Powell River Mayor Dave Formosa (Supplied by the City of Powell River)
Powell River Mayor Dave Formosa is hopeful that the forestry workers strike is finally coming to an end.
This, after Western Forest Products and the United Steelworkers Union reached a tentative collective agreement earlier this week.
USW members will vote on whether or not to ratify the deal tomorrow and Friday.
The USW bargaining committee has advised that they will be recommending that its members accept this agreement.
This would put an end to a strike that has dragged on since July 1st.
Formosa said the strike is a “serious issue” that became much more serious as time went on.
He added that the labour dispute caused hardship on Powell River families.
“We have a lot of workers in the community that work in the forestry industry and (it) not only affected the people on the job logging but also the mill because of the fibre issues,” Formosa said.
Prior to the news of the tentative deal, Formosa said he was being called on to possibly assist in a meeting with Premier John Horgan to help push negotiations along.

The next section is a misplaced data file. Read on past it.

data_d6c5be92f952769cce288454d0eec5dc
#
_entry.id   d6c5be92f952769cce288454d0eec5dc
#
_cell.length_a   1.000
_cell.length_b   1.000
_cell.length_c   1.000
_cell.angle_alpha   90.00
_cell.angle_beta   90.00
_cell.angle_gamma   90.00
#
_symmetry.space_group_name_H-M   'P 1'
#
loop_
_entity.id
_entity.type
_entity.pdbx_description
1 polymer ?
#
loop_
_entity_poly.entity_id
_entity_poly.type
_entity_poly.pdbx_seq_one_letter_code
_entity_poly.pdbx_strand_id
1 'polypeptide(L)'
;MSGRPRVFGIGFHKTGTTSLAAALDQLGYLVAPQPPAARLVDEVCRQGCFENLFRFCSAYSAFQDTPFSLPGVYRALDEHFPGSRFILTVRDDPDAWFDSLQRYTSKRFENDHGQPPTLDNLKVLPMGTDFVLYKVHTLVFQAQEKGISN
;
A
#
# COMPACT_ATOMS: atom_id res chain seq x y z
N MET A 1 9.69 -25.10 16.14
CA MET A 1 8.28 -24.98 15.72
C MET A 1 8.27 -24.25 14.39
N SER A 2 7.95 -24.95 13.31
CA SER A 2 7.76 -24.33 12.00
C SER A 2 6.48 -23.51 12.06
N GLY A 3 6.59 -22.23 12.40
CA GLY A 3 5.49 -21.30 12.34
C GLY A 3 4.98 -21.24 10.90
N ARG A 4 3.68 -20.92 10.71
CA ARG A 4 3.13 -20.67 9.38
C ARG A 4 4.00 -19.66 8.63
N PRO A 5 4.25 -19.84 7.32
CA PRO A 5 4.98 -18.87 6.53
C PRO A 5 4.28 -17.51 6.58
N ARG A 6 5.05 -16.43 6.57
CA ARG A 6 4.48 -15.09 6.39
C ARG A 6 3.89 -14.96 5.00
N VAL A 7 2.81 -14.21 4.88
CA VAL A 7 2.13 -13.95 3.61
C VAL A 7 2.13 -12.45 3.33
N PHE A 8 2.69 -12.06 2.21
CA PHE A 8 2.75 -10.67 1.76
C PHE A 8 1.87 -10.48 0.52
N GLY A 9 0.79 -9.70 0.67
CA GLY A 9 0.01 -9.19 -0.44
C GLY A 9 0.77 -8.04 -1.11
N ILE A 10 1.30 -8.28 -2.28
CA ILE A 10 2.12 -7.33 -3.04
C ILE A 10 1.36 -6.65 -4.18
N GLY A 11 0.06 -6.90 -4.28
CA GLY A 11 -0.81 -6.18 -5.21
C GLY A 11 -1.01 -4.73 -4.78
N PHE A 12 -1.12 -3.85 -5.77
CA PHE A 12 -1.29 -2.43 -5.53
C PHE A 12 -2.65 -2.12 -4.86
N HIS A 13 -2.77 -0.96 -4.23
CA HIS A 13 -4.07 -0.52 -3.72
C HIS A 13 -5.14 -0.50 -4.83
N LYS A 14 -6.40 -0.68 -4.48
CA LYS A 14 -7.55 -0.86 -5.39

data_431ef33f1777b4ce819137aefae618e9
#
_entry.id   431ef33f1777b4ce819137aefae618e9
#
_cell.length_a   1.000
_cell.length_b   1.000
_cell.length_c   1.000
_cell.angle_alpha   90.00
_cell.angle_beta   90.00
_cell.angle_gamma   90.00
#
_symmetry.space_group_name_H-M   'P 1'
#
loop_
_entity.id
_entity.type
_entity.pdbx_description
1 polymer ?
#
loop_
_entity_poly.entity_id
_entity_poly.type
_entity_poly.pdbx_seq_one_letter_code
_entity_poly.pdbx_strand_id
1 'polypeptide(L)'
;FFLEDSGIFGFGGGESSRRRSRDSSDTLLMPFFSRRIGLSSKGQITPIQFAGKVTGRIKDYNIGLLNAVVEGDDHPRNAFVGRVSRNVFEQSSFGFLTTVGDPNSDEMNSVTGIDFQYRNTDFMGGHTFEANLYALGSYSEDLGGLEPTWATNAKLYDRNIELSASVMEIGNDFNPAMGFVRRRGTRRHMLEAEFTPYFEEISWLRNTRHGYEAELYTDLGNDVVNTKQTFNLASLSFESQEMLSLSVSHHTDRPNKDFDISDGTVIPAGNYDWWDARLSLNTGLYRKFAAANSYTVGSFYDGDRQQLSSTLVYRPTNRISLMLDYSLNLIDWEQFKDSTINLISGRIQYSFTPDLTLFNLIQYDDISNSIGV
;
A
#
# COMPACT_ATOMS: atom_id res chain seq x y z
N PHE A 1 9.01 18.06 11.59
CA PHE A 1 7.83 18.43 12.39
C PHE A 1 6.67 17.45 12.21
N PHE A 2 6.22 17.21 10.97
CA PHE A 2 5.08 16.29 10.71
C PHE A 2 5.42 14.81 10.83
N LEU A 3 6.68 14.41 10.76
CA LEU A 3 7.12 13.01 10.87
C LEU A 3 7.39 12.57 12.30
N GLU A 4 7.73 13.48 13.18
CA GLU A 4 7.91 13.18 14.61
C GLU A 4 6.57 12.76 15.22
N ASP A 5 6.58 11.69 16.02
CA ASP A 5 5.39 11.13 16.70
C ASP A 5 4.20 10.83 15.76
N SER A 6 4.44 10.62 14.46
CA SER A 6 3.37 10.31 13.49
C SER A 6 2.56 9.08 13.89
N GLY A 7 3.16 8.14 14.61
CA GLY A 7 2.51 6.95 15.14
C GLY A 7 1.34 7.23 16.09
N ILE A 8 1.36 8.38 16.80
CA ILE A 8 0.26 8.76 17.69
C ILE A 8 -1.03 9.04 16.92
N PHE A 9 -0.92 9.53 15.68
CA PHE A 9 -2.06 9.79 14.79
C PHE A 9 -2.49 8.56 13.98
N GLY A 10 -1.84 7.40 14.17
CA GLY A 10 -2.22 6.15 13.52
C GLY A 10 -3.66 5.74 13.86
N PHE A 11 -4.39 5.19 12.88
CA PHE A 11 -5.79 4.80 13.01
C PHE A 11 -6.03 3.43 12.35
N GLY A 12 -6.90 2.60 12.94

He’s happy that the meeting isn’t happening.
“Subsequently, (I received) the great news that they have reached a tentative deal for membership to vote on,” Formosa said.
“I believe it’s Thursday and Friday of this week, the (ratification) votes happen. And let’s pray that it’s a positive and everybody can get back to work and try and put all this behind them. We’re really looking forward to seeing things get back to normal here in Powell River.”
Formosa said the impact on the business community was “spotty.”
“Certain areas felt it harder than others and I think that the community fared fairly well.”
The mayor believes Powell River, and the forestry sector, will recover: “We’ve always looked at the forestry industry as not a sunset industry. We believe the forest industry is solid, (and) will be here for many years to come but it’s while we’ve embraced the new economy, we work very hard at it.”
He points to the influx of new residents over the past three to five years, as an indicator of how the local economy is doing.
“The community just keeps thriving,” Formosa said. “The young people are back and for that we’re very grateful, and for the forestry industry, we’re very grateful.”